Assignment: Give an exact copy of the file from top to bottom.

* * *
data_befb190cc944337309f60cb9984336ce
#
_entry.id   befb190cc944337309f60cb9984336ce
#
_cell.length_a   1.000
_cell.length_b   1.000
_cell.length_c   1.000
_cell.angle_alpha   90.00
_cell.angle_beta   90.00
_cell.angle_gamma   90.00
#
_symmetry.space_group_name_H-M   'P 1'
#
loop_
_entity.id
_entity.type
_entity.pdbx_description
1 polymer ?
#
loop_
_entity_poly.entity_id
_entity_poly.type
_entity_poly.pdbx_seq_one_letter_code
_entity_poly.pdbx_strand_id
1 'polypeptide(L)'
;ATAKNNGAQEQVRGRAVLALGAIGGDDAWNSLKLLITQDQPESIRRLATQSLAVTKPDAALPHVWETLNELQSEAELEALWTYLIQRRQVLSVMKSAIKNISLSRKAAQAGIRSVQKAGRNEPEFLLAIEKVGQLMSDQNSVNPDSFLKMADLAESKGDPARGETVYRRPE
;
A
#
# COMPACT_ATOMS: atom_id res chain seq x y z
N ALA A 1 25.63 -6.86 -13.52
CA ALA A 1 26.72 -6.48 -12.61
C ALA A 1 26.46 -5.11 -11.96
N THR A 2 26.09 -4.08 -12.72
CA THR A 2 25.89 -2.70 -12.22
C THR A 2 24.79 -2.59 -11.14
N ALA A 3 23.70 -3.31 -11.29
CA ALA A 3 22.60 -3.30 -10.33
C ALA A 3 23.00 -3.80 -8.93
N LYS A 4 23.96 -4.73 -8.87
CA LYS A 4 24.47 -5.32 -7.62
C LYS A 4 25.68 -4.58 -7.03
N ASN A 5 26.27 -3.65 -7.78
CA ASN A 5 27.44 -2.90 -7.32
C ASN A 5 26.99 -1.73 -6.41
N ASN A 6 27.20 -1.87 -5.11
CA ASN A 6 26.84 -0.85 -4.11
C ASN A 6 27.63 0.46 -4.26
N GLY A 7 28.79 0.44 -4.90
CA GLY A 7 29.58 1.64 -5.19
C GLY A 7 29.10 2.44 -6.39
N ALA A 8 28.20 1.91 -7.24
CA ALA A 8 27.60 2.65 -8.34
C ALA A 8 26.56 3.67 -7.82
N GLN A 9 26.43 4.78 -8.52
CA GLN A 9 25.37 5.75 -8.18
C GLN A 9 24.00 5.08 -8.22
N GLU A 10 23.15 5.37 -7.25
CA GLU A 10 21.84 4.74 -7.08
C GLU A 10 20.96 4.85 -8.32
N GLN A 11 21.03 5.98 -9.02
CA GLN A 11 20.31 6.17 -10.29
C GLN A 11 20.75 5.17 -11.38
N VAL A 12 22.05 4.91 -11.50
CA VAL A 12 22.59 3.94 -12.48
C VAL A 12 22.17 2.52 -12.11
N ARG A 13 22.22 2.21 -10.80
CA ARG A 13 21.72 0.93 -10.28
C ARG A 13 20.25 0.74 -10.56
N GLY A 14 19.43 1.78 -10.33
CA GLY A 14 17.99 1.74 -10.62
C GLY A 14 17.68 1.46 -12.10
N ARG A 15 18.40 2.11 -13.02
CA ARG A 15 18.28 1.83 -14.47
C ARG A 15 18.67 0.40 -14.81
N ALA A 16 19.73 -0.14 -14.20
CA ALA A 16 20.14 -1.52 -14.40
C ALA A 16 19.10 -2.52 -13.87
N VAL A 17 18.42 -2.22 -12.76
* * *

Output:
data_befb190cc944337309f60cb9984336ce
#
_entry.id   befb190cc944337309f60cb9984336ce
#
_cell.length_a   1.000
_cell.length_b   1.000
_cell.length_c   1.000
_cell.angle_alpha   90.00
_cell.angle_beta   90.00
_cell.angle_gamma   90.00
#
_symmetry.space_group_name_H-M   'P 1'
#
loop_
_entity.id
_entity.type
_entity.pdbx_description
1 polymer ?
#
loop_
_entity_poly.entity_id
_entity_poly.type
_entity_poly.pdbx_seq_one_letter_code
_entity_poly.pdbx_strand_id
1 'polypeptide(L)'
;ATAKNNGAQEQVRGRAVLALGAIGGDDAWNSLKLLITQDQPESIRRLATQSLAVTKPDAALPHVWETLNELQSEAELEALWTYLIQRRQVLSVMKSAIKNISLSRKAAQAGIRSVQKAGRNEPEFLLAIEKVGQLMSDQNSVNPDSFLKMADLAESKGDPARGETVYRRPE
;
A
#
# COMPACT_ATOMS: atom_id res chain seq x y z
N ALA A 1 25.63 -6.86 -13.52
CA ALA A 1 26.72 -6.48 -12.61
C ALA A 1 26.46 -5.11 -11.96
N THR A 2 26.09 -4.08 -12.72
CA THR A 2 25.89 -2.70 -12.22
C THR A 2 24.79 -2.59 -11.14
N ALA A 3 23.70 -3.31 -11.29
CA ALA A 3 22.60 -3.30 -10.33
C ALA A 3 23.00 -3.80 -8.93
N LYS A 4 23.96 -4.73 -8.87
CA LYS A 4 24.47 -5.32 -7.62
C LYS A 4 25.68 -4.58 -7.03
N ASN A 5 26.27 -3.65 -7.78
CA ASN A 5 27.44 -2.90 -7.32
C ASN A 5 26.99 -1.73 -6.41
N ASN A 6 27.20 -1.87 -5.11
CA ASN A 6 26.84 -0.85 -4.11
C ASN A 6 27.63 0.46 -4.26
N GLY A 7 28.79 0.44 -4.90
CA GLY A 7 29.58 1.64 -5.19
C GLY A 7 29.10 2.44 -6.39
N ALA A 8 28.20 1.91 -7.24
CA ALA A 8 27.60 2.65 -8.34
C ALA A 8 26.56 3.67 -7.82
N GLN A 9 26.43 4.78 -8.52
CA GLN A 9 25.37 5.75 -8.18
C GLN A 9 24.00 5.08 -8.22
N GLU A 10 23.15 5.37 -7.25
CA GLU A 10 21.84 4.74 -7.08
C GLU A 10 20.96 4.85 -8.32
N GLN A 11 21.03 5.98 -9.02
CA GLN A 11 20.31 6.17 -10.29
C GLN A 11 20.75 5.17 -11.38
N VAL A 12 22.05 4.91 -11.50
CA VAL A 12 22.59 3.94 -12.48
C VAL A 12 22.17 2.52 -12.11
N ARG A 13 22.22 2.21 -10.80
CA ARG A 13 21.72 0.93 -10.28
C ARG A 13 20.25 0.74 -10.56
N GLY A 14 19.43 1.78 -10.33
CA GLY A 14 17.99 1.74 -10.62
C GLY A 14 17.68 1.46 -12.10
N ARG A 15 18.40 2.11 -13.02
CA ARG A 15 18.28 1.83 -14.47
C ARG A 15 18.67 0.40 -14.81
N ALA A 16 19.73 -0.14 -14.20
CA ALA A 16 20.14 -1.52 -14.40
C ALA A 16 19.10 -2.52 -13.87
N VAL A 17 18.42 -2.22 -12.76